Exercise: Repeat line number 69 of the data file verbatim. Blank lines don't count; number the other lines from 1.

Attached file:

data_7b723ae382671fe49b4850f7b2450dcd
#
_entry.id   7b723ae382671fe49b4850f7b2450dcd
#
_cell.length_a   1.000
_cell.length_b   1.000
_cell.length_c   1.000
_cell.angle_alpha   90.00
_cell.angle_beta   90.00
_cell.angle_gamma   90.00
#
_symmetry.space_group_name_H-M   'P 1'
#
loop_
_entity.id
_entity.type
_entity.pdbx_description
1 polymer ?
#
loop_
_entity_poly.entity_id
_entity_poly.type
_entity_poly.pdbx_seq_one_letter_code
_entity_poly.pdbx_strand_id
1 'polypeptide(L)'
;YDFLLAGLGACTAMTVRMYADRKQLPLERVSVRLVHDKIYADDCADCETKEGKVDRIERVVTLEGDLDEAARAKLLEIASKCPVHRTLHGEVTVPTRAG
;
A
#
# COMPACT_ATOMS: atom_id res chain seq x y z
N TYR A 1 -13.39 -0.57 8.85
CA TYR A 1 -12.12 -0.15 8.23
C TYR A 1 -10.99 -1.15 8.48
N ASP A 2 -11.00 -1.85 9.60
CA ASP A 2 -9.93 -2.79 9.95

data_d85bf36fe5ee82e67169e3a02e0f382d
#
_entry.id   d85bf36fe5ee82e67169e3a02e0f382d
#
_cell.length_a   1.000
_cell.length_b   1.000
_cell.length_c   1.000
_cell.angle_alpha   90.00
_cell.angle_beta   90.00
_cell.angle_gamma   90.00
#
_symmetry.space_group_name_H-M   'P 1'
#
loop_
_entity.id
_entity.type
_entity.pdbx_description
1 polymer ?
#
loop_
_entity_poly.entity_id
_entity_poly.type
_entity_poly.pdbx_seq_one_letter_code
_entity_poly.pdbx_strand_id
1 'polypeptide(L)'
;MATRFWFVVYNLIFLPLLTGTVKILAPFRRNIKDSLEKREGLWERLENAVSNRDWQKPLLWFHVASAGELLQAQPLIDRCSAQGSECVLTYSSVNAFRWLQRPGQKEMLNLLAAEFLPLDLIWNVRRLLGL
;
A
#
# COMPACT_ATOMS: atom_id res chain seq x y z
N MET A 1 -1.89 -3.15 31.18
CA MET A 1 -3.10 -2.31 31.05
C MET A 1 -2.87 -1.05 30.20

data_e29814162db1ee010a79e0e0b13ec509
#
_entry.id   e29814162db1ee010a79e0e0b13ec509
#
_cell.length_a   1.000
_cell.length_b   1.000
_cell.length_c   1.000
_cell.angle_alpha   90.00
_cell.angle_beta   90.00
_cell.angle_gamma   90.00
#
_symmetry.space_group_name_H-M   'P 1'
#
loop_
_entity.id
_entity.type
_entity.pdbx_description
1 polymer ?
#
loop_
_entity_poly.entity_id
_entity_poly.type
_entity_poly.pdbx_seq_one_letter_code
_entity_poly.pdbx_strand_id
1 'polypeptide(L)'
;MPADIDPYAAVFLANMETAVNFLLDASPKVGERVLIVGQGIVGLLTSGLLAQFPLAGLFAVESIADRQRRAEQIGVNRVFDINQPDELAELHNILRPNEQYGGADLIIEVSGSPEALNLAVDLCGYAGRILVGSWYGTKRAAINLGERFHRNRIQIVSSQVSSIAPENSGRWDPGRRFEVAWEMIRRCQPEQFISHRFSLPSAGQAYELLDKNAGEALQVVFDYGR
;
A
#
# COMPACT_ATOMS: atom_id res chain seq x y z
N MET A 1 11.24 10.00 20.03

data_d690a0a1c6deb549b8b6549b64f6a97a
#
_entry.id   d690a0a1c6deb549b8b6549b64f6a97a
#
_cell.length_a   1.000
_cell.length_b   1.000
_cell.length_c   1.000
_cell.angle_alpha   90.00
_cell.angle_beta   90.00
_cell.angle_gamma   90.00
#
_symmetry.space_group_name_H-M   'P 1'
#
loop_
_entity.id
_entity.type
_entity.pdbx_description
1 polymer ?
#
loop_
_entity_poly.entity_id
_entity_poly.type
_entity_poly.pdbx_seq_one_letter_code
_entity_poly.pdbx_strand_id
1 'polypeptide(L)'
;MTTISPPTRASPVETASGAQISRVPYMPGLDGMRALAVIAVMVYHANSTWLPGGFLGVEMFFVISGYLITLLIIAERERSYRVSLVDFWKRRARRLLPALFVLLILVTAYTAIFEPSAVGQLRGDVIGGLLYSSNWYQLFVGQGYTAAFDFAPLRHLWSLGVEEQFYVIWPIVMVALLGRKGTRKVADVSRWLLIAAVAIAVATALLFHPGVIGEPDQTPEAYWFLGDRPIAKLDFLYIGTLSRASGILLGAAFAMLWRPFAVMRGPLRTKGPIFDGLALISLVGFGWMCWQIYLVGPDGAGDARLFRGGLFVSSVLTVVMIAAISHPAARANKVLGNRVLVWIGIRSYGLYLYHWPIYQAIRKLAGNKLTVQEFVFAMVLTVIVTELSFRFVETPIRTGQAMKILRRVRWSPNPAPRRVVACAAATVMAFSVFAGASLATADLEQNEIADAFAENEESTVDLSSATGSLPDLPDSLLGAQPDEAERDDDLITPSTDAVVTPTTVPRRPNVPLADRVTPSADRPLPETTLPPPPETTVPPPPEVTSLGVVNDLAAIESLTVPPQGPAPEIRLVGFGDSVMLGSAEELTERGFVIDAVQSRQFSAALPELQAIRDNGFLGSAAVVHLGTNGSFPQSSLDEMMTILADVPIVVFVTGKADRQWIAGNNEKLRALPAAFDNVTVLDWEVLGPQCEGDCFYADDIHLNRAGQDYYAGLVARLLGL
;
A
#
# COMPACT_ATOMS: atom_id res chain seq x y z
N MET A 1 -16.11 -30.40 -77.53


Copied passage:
data_e29814162db1ee010a79e0e0b13ec509